Economic crisis update

The Federal Reserve Bank has reduced its key interest rate to 0 t0 0.25 percent. This is a momentous occasion that revolutionaries live for.

We have Obama leading all the possible forces of counterrevolution, and we have an interest rate that says capitalism is out of gas.

The capitalists could raise the interest to 10%, and force borrowers to be doing the kind of business that would make it worthwhile to pay that interest rate. However, the capitalists are afraid of a domino effect with businesses going out of business and not starting in the first place.

Even at 0% to 0.25% the capitalists are afraid the dominoes are going to continue to fall. Hence, they have turned to Keynesian fiscal policy or stimulus plans as well.

The federal bankers are hoping to see some effect from their interest rate policy this summer. If they are lucky the effect of the stimulus plan will take hold shortly thereafter.

Scylla and Charibdis–the rock is the problem that dominoes will continue to fall and the economy spiral downward. The hard place is that even if the interest rate and stimulus plan take hold, there is no guarantee that there will not be stagflation.

Currently, the rulers believe that the economy could be doing much more business without inflation. However, if at some point we have 0.25 interest rates with inflation of a few percentage points, we can expect a massive flight of capital from the united $tates. At that point, the search will be for countries perhaps overlooked in a banking sense but still holding a positive profit rate. Already this search is on.

It will not really be up to whether someone advocates a policy of decoupling from the Western economy. Local profit rates are what they are. Overlooked business talents throughout the world should be getting a crack eventually. Inside U.$. borders, the rulers are pinning hopes on the petty-bourgeoisie insensitive to the financial world, the less sophisticated members of the bourgeoisie. The hope is that they will somehow pick up the slack as the dominoes fall and more opportunities supposedly open up. The press has already started the narrative on Madoffs at the top frittering away life while Joe the Plumber below saves the day. We find it unlikely especially in a short-run situation. In the long run, the argument is simply that the imperialist class takes in new blood from the labor aristocracy. There is no reason for the international proletariat to wait for that to occur.

Overall, the investor class sense of where to invest is a question of racism. Some of the oppressed nation bourgeoisie itself believes a street sweeper in Calcutta is 20 times less efficient than one in Baltimore. And from there it only continues up into the ranks of the petty-bourgeoisie and managerial classes of the oppressed nations. Yet we are confident that opportunities to invest without creating inflation are more commonplace in the oppressed nations than the united $tates.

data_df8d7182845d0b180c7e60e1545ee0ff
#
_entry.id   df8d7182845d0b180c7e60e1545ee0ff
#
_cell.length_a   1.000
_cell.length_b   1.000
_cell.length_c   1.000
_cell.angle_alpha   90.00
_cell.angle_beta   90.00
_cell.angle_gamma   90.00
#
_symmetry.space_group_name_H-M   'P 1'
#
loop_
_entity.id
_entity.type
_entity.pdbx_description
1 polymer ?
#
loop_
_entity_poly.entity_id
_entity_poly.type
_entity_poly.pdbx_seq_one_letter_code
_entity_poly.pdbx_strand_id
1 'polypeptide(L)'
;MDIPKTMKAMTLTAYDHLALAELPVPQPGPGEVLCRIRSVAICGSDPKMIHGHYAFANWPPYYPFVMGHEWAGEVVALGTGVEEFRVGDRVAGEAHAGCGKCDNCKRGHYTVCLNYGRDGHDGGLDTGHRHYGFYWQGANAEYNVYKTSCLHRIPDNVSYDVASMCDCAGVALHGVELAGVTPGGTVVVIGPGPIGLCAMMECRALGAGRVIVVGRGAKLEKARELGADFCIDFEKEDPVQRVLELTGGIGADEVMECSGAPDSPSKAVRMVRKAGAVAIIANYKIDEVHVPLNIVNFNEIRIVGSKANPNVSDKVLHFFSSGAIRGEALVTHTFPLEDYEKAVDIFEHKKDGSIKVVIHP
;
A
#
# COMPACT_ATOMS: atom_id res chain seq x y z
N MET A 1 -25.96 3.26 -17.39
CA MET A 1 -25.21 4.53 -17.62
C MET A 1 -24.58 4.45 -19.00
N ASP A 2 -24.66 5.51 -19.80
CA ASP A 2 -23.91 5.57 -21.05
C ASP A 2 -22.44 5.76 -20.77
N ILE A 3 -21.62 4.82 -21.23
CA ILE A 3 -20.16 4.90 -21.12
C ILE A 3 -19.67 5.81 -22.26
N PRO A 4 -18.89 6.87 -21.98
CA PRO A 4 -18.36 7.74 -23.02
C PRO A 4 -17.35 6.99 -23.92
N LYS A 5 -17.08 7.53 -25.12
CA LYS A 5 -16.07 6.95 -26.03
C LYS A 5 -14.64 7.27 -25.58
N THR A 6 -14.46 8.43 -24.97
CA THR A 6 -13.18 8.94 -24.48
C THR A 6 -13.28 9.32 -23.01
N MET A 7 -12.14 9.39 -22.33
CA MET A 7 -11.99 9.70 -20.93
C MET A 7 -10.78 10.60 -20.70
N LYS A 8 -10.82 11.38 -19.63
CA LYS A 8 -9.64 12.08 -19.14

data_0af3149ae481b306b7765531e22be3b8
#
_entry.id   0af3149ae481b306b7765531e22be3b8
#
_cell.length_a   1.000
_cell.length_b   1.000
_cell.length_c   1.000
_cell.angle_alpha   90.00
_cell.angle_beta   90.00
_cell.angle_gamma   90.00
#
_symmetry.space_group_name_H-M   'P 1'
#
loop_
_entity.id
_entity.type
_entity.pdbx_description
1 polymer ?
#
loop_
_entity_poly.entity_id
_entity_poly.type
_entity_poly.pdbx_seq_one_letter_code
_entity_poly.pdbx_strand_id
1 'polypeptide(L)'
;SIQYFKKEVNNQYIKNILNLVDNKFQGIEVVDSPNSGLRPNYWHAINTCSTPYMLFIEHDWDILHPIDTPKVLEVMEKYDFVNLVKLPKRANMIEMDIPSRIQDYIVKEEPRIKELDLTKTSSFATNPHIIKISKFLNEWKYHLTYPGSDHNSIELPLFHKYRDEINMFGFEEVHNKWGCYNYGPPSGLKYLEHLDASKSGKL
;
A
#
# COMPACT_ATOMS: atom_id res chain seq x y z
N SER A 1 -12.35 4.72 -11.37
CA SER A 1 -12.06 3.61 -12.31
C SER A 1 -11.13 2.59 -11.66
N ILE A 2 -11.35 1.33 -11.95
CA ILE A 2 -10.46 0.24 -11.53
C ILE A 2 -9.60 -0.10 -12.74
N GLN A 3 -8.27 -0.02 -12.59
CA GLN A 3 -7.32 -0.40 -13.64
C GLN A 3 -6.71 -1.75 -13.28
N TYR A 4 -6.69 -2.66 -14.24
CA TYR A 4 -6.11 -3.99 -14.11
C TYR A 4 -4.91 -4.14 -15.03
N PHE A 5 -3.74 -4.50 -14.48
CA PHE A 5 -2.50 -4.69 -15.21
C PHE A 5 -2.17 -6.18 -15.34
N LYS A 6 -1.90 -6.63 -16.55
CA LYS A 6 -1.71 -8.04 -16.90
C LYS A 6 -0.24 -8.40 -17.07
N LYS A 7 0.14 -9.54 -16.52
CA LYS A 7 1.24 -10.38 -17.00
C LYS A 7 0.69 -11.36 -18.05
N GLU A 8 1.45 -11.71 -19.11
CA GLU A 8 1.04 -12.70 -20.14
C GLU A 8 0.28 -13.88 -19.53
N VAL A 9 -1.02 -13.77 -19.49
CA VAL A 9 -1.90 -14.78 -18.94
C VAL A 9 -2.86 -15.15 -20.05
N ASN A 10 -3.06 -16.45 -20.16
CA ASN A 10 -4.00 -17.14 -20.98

Politically, there is no possibility of hastening from within the united $tates. It will be up to external forces to deliver quick blows. If the U.S. crisis went on for decades on a scale and intensity worse than what we saw in Japan, political forces–accidents–might end up with fascism. So there is always a risk from dilly-dallying too much. However, we should note that Bush did hand over power and those talking about his “fascism” have been discredited, unless they count Obama as in Bush’s fascist party.

Capitalism has more surprises for itself later this year even if everyone starts napping in neutral.

Politically, there was no point for waiting for Germans to rise up in World War II. Today, there is no U.$. proletariat swooping down on the banks; even though, the political opportunity exists. That’s not to say there are no risks to investing in the united $tates. The risk just occurs by different means than factory takeovers.

What we have instead is talk of sovereign wealth funds and bailouts. Much of U.$. wealth is not transferable abroad in the event of bankruptcy. Transfer of housing assets is meaningless to foreigners and housing is the plurality of the wealth.

So a foreign investor faces difficulty in extracting minimum assurances from the U.$. economy. When the stock market crashes and the government starts injecting money into assets, we are in a position where dilution of foreign ownership can occur. The excuse will be that no inflation occurs in the process and asset prices rise.

One can leave aside questions whether outsiders want to time their commodity purchases to take advantage of trends in the dollar. Marx held that surplus-value does not arise from capitalist exchange–overall. That is not to say that oppressor nation segments of capital cannot cheat oppressed nation segments of capital through exchange–only that overall no net surplus-value arises in the process of all exchange summed up.

It is not a matter of decoupling policy or even the oppressed nation bourgeoisie cutting its teeth in exchange with the oppressor nation bourgeoisie. A falling dollar and inflation has the potential of undercutting the argument of a lack of inflation and rising asset prices. This problem is now structural, which means that no combination of policies of banks can stop it without creating more problems for the global capitalist system.


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